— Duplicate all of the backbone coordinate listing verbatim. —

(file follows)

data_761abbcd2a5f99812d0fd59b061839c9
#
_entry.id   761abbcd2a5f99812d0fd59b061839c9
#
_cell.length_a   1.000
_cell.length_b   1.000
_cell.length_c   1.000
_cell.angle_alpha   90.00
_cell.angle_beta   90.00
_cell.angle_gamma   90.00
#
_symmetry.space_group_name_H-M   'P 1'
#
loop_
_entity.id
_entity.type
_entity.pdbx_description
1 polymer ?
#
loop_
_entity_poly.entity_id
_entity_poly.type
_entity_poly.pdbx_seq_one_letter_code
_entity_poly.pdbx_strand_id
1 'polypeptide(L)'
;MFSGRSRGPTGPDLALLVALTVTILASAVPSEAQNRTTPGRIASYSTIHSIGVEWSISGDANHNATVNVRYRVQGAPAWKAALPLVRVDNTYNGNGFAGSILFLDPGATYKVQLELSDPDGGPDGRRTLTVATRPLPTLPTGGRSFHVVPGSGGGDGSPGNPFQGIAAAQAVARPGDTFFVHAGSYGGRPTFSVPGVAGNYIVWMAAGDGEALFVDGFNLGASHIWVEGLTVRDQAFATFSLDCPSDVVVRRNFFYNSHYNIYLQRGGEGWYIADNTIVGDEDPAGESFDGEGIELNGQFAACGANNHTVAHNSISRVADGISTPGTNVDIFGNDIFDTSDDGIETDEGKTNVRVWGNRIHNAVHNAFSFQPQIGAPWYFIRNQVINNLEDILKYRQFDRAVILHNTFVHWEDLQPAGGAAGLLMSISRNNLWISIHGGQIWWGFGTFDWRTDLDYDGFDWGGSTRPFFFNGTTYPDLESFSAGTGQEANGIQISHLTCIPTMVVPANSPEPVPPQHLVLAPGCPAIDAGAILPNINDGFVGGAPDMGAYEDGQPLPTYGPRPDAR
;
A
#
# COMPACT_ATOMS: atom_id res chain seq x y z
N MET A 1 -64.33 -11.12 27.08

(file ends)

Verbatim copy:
data_761abbcd2a5f99812d0fd59b061839c9
#
_entry.id   761abbcd2a5f99812d0fd59b061839c9
#
_cell.length_a   1.000
_cell.length_b   1.000
_cell.length_c   1.000
_cell.angle_alpha   90.00
_cell.angle_beta   90.00
_cell.angle_gamma   90.00
#
_symmetry.space_group_name_H-M   'P 1'
#
loop_
_entity.id
_entity.type
_entity.pdbx_description
1 polymer ?
#
loop_
_entity_poly.entity_id
_entity_poly.type
_entity_poly.pdbx_seq_one_letter_code
_entity_poly.pdbx_strand_id
1 'polypeptide(L)'
;MFSGRSRGPTGPDLALLVALTVTILASAVPSEAQNRTTPGRIASYSTIHSIGVEWSISGDANHNATVNVRYRVQGAPAWKAALPLVRVDNTYNGNGFAGSILFLDPGATYKVQLELSDPDGGPDGRRTLTVATRPLPTLPTGGRSFHVVPGSGGGDGSPGNPFQGIAAAQAVARPGDTFFVHAGSYGGRPTFSVPGVAGNYIVWMAAGDGEALFVDGFNLGASHIWVEGLTVRDQAFATFSLDCPSDVVVRRNFFYNSHYNIYLQRGGEGWYIADNTIVGDEDPAGESFDGEGIELNGQFAACGANNHTVAHNSISRVADGISTPGTNVDIFGNDIFDTSDDGIETDEGKTNVRVWGNRIHNAVHNAFSFQPQIGAPWYFIRNQVINNLEDILKYRQFDRAVILHNTFVHWEDLQPAGGAAGLLMSISRNNLWISIHGGQIWWGFGTFDWRTDLDYDGFDWGGSTRPFFFNGTTYPDLESFSAGTGQEANGIQISHLTCIPTMVVPANSPEPVPPQHLVLAPGCPAIDAGAILPNINDGFVGGAPDMGAYEDGQPLPTYGPRPDAR
;
A
#
# COMPACT_ATOMS: atom_id res chain seq x y z
N MET A 1 -64.33 -11.12 27.08